A fashion model displays clothes, hairstyles and other fashion accessories to buyers, customers and the media. You might model these items at fashion shows, or at photoshoots for magazines, catalogues or advertising campaigns.
Professional models fall into two categories. As a live model (catwalk model) you could be:
standing still for long hours while the designer drapes and pins garments on to you
demonstrating the finished clothes by wearing them in front of potential customers
walking, turning and posing along the catwalk to display clothing to an audience
pointing out different aspects of the garments
changing clothes quickly between routines.
As a photographic or commercial/advertising model you could be:
spending a lot of your time going to castings and auditions for jobs
posing for photographs for magazines, calendars, catalogues, posters, adverts and promotional events
following the photographer’s instructions on poses and facial expressions
specialising in advertising a particular kind of fashion item: clothes, jewellery, shoes, make-up, hairstyles
working closely with stylists and hair and make-up artists
acting or delivering lines in a TV advert.
The figures below are only a guide. Actual salaries may vary, depending on:
where you work
the size of company or organisation you work for
the demand for the job.
Earnings as a model can vary widely depending on the type of job and your experience and reputation.
Rates of pay can be hourly, daily or for each event or photo shoot. This can range from £15 to £65 an hour, or up to a few hundred pounds for a day, depending on the type of modelling and which company or brand it is for. A top model can earn several thousands of pounds a session. The agent takes around 20 per cent of your earnings.
If you work for a fashion house you will get a regular salary. This could vary from around £10,000 to £30,000 a year, depending on the number of hours spent modelling.
You may have to spend long hours on your feet including waiting for photographers to set up a shoot.
You might work indoors or outdoors, often wearing clothes unsuited to the surroundings: swimwear on winter beaches, ski gear in a hot studio.
You might have to travel a lot, spend time away from home and work irregular hours.
As a photographic model you might have to pay for clothes for photographic sessions.
You might have to travel to castings and auditions at your own expense.
You might not get a lot of work and need a second job to make ends meet.
On a job, you have to wear the garments, have your hair styled and make up done according to what the designer or director wants. You don't usually have a say.
Physical appearance is more important than educational qualifications.
Models should have clear and healthy skin and good hair, teeth and hands.
Live models should be at least 1.72 metres (5ft 8") tall for women and proportionately around 34-24-34 (86cm-61cm-86cm). Male models should be at least 1.83 metres (6ft), chest 40 (suit regular), and inside leg 33ins (84cm).
Some agencies hire plus-size, or curve, models, and it is more common now for a wider size range of models to be used for advert and photographic shoots.
Persuading one or more agencies to take you on is the most important first step. It is essential to use a reputable agency. Many agencies go for a certain 'look' which you may not fit, so you should be prepared for some rejection.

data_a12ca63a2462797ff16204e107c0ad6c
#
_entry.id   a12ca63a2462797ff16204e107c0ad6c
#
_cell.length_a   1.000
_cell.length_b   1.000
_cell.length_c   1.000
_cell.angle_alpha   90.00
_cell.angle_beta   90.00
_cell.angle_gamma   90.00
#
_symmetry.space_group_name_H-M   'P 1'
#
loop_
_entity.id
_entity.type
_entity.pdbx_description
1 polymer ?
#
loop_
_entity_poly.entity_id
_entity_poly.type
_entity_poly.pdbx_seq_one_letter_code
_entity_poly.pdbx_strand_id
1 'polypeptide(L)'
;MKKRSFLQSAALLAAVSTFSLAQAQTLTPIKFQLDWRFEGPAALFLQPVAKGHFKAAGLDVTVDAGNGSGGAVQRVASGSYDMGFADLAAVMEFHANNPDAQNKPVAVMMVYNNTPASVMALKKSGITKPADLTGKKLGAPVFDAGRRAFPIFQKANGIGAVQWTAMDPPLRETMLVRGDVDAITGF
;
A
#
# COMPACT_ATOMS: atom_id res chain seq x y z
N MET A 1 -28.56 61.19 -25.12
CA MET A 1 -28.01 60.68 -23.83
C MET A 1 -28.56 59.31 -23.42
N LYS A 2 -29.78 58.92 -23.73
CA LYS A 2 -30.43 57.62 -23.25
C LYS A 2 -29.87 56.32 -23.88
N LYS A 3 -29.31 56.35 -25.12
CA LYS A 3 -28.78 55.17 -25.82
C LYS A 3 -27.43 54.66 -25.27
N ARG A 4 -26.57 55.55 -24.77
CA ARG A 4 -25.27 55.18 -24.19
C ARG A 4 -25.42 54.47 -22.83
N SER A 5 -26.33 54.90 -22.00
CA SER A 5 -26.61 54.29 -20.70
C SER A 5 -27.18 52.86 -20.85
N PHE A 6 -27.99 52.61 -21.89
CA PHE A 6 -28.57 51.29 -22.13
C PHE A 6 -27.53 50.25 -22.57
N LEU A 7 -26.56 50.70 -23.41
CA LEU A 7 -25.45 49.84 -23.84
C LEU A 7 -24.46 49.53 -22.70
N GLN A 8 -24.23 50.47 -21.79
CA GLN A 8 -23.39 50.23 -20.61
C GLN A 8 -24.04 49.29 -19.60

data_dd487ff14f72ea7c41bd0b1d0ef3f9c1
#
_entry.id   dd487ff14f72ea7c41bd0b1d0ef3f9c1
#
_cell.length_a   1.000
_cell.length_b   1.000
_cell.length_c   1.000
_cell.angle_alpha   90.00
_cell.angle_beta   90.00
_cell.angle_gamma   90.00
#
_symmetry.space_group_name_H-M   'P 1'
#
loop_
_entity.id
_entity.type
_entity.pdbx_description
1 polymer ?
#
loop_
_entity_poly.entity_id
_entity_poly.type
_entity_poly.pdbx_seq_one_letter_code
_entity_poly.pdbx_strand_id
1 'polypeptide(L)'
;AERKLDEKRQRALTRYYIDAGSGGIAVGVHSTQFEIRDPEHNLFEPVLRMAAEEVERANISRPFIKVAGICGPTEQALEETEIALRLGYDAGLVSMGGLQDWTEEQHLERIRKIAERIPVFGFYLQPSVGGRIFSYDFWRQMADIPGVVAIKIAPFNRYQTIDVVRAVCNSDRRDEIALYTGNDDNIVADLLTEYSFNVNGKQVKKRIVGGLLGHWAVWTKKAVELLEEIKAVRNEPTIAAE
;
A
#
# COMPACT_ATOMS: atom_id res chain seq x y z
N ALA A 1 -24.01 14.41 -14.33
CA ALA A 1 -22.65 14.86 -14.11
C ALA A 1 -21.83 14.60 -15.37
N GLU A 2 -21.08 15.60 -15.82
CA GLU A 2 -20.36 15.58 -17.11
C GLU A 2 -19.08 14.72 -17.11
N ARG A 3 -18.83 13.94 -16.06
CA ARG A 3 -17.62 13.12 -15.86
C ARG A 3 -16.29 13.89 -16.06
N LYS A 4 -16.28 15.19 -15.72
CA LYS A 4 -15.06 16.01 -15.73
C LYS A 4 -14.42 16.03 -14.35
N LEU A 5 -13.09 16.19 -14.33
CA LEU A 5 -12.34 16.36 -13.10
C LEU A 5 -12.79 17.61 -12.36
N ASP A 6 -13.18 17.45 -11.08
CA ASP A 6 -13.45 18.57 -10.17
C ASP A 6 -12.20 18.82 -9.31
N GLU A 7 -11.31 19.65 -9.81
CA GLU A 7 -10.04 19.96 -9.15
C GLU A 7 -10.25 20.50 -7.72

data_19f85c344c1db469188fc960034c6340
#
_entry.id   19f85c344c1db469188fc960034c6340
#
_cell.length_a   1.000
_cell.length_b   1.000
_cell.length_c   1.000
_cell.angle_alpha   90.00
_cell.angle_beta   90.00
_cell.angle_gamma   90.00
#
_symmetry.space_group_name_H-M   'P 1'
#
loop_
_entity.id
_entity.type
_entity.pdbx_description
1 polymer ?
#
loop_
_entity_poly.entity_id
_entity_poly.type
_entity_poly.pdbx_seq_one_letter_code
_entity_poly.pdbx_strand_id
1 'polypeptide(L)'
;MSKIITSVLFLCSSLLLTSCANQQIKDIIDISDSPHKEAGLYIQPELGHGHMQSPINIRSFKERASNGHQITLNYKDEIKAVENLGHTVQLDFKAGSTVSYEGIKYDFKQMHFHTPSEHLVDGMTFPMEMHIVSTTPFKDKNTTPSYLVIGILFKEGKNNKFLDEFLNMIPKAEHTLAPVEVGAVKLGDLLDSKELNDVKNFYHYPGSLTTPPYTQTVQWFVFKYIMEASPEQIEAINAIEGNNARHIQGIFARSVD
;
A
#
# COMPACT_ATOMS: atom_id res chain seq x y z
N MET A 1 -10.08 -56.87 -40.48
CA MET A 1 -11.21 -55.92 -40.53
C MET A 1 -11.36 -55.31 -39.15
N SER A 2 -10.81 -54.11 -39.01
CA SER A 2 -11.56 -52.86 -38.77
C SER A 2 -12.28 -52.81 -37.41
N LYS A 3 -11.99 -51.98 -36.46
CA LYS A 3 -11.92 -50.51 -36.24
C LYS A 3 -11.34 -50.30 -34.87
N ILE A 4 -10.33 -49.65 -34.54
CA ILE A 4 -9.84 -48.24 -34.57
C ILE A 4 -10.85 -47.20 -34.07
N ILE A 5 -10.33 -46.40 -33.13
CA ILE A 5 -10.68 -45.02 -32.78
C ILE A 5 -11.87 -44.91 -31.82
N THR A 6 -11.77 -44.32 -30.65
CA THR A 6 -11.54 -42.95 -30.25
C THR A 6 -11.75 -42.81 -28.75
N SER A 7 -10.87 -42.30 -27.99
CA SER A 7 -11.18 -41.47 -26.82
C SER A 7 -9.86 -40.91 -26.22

Send a few clear photographs, both full length and head and shoulders, along with age, height, measurements and contact details. You must not digitally alter the photographs.
It is illegal for an agency to charge you a fee upfront for trying to find you work.
Most female models start at age 16 or 17, although with parental or guardian permission and supervision, it may be possible to start at a younger age. Most mature models have started modelling at an earlier age.
What Does it Take?
to be prepared to work long and unsocial hours
an interest in and knowledge of fashion trends in clothes, accessories, hairstyles and make-up
self-confidence and an outgoing nature
reliability and good timekeeping
poise and natural grace
patience and stamina — some days may be long or hectic
perseverance and the ability to deal with criticism and rejection
the ability to network with photographers and agencies
the ability to follow orders and direction.
Training is not essential, however it can help towards becoming a successful model.
Most agencies will give new models guidance on skin care, hairstyles and appearance.
Some private schools run training courses for models. These courses can be expensive.
Many models learn on the job after getting on an agent’s books.
If you work for a big fashion house you might be only a part time model, spending most of the time on clerical duties.
Most models are self-employed.
Entry is very competitive. Your agency finds you short term jobs (you might be listed with several agencies). Most agencies are still in London, but an increasing number are elsewhere.
For women there is more work in live modelling.
Most male models work in the photographic field.
A small minority of models earn very high rates of pay. Most models, however, cannot support themselves from modelling alone and have to do other jobs as well.
There is no career structure and job security is limited.
Fashion modelling can be a short career, but once you have gained experience on the job and have made the necessary contacts, you may be able to move on into a related field. Possibilities include fashion consultancy, fashion journalism, teaching in a model school or agency work.